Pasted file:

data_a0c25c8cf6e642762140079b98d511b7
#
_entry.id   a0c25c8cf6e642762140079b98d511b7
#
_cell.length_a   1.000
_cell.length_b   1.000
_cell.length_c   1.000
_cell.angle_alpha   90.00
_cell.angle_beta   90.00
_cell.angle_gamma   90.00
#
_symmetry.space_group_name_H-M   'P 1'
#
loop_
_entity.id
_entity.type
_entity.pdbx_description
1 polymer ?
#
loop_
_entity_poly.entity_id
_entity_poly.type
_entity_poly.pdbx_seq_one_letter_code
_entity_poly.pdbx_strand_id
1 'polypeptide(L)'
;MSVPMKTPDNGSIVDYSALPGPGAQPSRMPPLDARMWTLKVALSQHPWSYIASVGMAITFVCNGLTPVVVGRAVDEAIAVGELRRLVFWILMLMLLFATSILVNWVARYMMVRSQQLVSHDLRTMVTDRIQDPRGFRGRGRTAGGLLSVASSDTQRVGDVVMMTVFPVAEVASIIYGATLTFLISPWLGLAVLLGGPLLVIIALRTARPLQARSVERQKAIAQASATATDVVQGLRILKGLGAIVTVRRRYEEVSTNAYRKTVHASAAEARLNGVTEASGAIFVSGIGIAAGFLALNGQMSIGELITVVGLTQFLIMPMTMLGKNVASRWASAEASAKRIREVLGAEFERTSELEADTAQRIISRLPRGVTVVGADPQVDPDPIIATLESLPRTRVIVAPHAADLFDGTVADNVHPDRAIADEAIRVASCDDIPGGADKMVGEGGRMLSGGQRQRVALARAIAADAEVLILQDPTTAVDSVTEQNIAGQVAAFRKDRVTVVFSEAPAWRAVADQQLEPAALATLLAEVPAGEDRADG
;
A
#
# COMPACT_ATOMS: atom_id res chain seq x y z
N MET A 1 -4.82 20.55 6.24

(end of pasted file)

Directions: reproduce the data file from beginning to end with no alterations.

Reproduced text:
data_a0c25c8cf6e642762140079b98d511b7
#
_entry.id   a0c25c8cf6e642762140079b98d511b7
#
_cell.length_a   1.000
_cell.length_b   1.000
_cell.length_c   1.000
_cell.angle_alpha   90.00
_cell.angle_beta   90.00
_cell.angle_gamma   90.00
#
_symmetry.space_group_name_H-M   'P 1'
#
loop_
_entity.id
_entity.type
_entity.pdbx_description
1 polymer ?
#
loop_
_entity_poly.entity_id
_entity_poly.type
_entity_poly.pdbx_seq_one_letter_code
_entity_poly.pdbx_strand_id
1 'polypeptide(L)'
;MSVPMKTPDNGSIVDYSALPGPGAQPSRMPPLDARMWTLKVALSQHPWSYIASVGMAITFVCNGLTPVVVGRAVDEAIAVGELRRLVFWILMLMLLFATSILVNWVARYMMVRSQQLVSHDLRTMVTDRIQDPRGFRGRGRTAGGLLSVASSDTQRVGDVVMMTVFPVAEVASIIYGATLTFLISPWLGLAVLLGGPLLVIIALRTARPLQARSVERQKAIAQASATATDVVQGLRILKGLGAIVTVRRRYEEVSTNAYRKTVHASAAEARLNGVTEASGAIFVSGIGIAAGFLALNGQMSIGELITVVGLTQFLIMPMTMLGKNVASRWASAEASAKRIREVLGAEFERTSELEADTAQRIISRLPRGVTVVGADPQVDPDPIIATLESLPRTRVIVAPHAADLFDGTVADNVHPDRAIADEAIRVASCDDIPGGADKMVGEGGRMLSGGQRQRVALARAIAADAEVLILQDPTTAVDSVTEQNIAGQVAAFRKDRVTVVFSEAPAWRAVADQQLEPAALATLLAEVPAGEDRADG
;
A
#
# COMPACT_ATOMS: atom_id res chain seq x y z
N MET A 1 -4.82 20.55 6.24